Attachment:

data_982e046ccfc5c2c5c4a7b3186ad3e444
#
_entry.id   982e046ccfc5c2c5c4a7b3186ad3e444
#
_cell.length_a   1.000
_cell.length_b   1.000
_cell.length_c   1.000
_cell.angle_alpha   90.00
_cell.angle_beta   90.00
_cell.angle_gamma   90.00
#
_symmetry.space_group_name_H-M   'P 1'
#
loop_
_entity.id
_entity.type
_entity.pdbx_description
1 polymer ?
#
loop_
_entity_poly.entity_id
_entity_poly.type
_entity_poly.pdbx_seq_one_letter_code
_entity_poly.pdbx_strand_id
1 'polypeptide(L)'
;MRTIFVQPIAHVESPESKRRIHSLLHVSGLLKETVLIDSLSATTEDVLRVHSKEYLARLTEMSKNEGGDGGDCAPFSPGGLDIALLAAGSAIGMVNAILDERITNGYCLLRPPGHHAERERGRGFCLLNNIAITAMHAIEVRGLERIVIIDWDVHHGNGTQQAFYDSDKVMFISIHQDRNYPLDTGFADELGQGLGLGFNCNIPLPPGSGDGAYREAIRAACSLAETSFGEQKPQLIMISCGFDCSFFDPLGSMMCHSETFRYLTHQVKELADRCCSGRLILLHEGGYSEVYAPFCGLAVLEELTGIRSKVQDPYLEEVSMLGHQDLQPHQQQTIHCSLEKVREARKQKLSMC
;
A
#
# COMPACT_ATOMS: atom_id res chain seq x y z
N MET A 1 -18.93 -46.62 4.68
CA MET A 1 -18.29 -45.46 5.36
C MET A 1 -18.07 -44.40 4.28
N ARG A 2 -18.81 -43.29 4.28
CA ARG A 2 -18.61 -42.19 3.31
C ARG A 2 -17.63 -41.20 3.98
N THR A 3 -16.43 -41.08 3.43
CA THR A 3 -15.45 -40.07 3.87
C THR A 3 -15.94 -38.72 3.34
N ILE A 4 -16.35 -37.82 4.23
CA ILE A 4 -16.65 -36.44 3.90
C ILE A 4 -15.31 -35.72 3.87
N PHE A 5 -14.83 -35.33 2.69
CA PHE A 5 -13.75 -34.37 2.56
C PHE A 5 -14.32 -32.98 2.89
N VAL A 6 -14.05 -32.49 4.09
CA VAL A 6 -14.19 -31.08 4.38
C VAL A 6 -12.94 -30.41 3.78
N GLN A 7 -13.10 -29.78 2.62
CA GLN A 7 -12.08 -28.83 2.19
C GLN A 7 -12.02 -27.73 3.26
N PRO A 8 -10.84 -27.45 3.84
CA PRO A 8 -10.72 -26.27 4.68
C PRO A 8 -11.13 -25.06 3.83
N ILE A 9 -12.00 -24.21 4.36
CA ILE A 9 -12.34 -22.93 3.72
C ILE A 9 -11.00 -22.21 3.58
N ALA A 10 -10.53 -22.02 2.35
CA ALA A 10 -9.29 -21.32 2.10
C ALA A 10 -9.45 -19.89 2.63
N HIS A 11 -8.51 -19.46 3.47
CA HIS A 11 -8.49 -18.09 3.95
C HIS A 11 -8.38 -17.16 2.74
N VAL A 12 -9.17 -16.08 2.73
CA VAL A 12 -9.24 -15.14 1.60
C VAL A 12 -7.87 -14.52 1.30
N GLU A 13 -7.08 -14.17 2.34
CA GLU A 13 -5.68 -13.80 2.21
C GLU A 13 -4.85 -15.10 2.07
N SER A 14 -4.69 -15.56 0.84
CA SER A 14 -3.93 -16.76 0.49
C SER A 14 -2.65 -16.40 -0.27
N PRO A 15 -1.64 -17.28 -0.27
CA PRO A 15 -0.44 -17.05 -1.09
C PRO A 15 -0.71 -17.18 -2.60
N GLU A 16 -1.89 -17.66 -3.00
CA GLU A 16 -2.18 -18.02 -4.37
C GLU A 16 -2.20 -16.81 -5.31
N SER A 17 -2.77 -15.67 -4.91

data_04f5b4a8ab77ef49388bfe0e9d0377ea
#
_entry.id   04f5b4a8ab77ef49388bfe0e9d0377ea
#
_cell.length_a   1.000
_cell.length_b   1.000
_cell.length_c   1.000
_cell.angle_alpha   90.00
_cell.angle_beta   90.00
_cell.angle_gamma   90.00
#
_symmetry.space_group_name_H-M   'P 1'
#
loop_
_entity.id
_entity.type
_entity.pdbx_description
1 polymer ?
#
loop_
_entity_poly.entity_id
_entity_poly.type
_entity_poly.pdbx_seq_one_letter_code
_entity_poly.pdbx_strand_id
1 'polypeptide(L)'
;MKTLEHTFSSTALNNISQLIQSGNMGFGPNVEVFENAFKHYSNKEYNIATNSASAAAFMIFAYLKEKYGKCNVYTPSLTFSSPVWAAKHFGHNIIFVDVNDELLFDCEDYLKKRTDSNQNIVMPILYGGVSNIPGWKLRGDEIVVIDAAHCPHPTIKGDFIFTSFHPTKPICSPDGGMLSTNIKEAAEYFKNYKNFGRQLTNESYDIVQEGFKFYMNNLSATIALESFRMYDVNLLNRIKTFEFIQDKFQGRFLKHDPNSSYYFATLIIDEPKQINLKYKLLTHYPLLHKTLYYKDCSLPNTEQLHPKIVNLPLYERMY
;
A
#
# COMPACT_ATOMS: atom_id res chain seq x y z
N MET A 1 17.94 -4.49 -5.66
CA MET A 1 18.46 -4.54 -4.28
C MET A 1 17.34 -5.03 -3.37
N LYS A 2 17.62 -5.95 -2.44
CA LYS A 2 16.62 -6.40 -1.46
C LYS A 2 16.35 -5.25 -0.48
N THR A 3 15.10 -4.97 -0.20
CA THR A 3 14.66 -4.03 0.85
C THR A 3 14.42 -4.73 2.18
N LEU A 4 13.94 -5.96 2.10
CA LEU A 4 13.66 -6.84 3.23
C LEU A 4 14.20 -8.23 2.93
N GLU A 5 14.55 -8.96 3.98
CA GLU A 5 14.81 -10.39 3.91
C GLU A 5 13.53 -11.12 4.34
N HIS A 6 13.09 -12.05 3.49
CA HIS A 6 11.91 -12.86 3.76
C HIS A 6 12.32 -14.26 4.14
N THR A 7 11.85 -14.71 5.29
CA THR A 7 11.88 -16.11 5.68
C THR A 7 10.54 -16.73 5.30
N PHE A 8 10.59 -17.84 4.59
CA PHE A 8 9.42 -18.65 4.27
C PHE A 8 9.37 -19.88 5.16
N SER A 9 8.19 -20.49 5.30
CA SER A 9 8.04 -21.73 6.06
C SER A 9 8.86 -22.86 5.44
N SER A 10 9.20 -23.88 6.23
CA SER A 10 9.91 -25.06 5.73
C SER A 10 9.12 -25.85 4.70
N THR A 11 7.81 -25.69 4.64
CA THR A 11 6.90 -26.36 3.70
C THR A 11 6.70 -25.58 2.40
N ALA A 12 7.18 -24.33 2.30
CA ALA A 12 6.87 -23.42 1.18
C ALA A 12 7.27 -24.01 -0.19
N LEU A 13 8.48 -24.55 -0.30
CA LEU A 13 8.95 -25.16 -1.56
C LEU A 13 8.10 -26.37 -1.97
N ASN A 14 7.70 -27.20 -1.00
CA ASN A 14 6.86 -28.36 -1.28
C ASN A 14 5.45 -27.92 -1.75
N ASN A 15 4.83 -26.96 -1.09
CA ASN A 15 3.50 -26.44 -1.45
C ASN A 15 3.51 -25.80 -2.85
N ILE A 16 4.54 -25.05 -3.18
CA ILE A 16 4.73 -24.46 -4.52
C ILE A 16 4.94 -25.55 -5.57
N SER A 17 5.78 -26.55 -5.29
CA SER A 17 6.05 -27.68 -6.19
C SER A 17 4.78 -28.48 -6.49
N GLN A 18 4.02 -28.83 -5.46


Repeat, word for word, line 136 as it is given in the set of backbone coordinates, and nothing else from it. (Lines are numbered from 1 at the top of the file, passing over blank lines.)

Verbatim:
C SER A 9 8.86 -22.86 5.44